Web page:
Are ScrumMasters the new bottleneck?

Posted on December 3rd, 2009 in Agile by siddharta || 13 Comments

In the “old world” there was a certain flow that information would take.

Say you are a developer and you had a question regarding the testing. You would bring up the issue with the development manager. The dev manager would bring it up with the test manager in the next meeting (you, of course, were not invited). The test manager would ask a tester. Then the information would flow back in reverse until you got your answer.

You <-> Dev Manager <-> Test Manager <-> Tester

What if you had a question for the customer? Then it would be something like this

You <-> Dev Manager <-> Analyst <-> Customer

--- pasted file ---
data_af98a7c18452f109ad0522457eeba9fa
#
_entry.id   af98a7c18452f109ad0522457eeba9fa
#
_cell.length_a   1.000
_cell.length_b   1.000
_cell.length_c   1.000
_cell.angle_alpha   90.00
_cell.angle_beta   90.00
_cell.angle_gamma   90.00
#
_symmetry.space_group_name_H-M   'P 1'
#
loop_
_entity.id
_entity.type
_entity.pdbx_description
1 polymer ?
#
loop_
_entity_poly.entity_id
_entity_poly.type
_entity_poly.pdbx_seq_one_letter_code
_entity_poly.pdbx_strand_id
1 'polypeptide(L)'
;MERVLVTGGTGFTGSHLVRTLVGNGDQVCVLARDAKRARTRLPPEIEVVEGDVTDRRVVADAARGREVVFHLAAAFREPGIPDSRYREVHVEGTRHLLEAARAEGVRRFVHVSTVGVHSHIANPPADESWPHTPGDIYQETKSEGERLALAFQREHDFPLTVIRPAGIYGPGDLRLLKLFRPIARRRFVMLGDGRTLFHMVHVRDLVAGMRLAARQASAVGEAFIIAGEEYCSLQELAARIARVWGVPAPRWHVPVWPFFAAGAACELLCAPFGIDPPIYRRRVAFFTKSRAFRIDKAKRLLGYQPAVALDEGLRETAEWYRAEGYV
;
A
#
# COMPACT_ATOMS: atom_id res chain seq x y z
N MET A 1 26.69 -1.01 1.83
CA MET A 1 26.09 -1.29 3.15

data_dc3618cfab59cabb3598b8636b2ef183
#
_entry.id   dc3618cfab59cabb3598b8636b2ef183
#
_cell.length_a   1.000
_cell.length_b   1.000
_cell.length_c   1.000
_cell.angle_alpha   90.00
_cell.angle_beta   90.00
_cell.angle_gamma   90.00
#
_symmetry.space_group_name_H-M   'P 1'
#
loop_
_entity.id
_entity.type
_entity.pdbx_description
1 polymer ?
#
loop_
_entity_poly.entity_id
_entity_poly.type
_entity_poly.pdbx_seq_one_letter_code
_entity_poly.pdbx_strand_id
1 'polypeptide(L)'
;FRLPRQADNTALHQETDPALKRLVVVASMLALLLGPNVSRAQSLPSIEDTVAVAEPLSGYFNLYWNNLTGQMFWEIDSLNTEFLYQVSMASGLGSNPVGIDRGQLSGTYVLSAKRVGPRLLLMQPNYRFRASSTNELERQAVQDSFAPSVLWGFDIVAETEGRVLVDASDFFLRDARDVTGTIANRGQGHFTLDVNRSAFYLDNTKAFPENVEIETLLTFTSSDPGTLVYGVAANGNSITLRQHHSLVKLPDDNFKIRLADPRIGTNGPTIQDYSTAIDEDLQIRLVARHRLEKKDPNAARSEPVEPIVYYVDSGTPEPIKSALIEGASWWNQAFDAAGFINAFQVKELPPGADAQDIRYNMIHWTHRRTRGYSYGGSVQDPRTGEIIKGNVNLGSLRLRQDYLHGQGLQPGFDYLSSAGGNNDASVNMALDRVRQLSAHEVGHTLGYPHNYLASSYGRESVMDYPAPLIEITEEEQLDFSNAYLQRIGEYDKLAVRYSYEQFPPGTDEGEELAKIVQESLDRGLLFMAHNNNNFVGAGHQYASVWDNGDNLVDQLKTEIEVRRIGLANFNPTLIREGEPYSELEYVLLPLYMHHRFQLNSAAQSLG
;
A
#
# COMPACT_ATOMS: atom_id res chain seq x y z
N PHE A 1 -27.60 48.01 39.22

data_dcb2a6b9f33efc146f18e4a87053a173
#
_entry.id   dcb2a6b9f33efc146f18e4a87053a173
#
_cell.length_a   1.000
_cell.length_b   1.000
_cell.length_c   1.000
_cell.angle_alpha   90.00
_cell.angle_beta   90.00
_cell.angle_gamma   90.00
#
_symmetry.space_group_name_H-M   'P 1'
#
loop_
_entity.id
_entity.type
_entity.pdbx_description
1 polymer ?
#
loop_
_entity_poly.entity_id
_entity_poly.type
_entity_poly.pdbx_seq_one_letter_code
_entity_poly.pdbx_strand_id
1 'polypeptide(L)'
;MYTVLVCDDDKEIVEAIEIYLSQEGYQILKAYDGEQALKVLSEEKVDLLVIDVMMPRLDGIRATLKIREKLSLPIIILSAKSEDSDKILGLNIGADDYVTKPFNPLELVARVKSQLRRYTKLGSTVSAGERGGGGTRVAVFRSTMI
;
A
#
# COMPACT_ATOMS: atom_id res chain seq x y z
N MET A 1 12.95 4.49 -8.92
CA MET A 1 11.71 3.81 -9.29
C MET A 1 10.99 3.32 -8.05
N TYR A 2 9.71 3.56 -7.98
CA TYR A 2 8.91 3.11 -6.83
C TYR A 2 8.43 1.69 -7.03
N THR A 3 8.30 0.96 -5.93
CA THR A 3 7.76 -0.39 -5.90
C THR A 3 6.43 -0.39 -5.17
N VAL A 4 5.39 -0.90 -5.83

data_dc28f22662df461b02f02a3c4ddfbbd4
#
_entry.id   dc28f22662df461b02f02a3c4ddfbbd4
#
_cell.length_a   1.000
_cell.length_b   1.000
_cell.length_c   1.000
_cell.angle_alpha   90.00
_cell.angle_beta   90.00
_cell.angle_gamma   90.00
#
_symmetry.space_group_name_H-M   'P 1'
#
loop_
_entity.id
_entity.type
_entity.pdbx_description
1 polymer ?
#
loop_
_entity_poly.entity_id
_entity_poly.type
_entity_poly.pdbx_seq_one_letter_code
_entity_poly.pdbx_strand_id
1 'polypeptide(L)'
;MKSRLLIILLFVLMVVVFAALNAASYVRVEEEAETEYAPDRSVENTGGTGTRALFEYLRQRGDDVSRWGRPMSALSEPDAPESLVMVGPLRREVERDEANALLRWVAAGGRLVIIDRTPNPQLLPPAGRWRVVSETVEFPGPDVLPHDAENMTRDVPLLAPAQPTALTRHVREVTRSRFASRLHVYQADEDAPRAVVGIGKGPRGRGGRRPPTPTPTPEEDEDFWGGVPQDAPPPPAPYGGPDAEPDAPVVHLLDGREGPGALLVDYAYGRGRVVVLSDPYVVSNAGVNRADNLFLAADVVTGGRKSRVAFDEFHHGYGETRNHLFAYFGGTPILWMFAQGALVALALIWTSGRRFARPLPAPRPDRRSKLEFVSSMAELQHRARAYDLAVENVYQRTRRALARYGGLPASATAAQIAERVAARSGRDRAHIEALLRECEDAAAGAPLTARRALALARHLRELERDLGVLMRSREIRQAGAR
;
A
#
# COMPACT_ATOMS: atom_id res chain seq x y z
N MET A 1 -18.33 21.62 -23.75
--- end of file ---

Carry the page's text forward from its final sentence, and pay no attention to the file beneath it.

There are rather obvious sources of waste here. The Dev Manager is a bottleneck to the the entire conversation. Not surprisingly Agile processes disbanded the middlemen. So it is encouraged that the information flow is like this instead

You <-> Tester

You <-> Customer

All well and good. Conversations are better and waste is eliminated.

However, I’m noticing a pattern emerging, especially between onshore-offshore teams that have adopted agile recently.

Lets say you have a blocker that needs an input from a team member in another team. The information flow is like this – You’re stuck on something, so you raise an impediment. The ScrumMaster takes the impediment along to the Scrum of Scrums where it is passed on to the other ScrumMaster. The other ScrumMaster gets the answer from the team member and passes it back. Impediment closed. In other words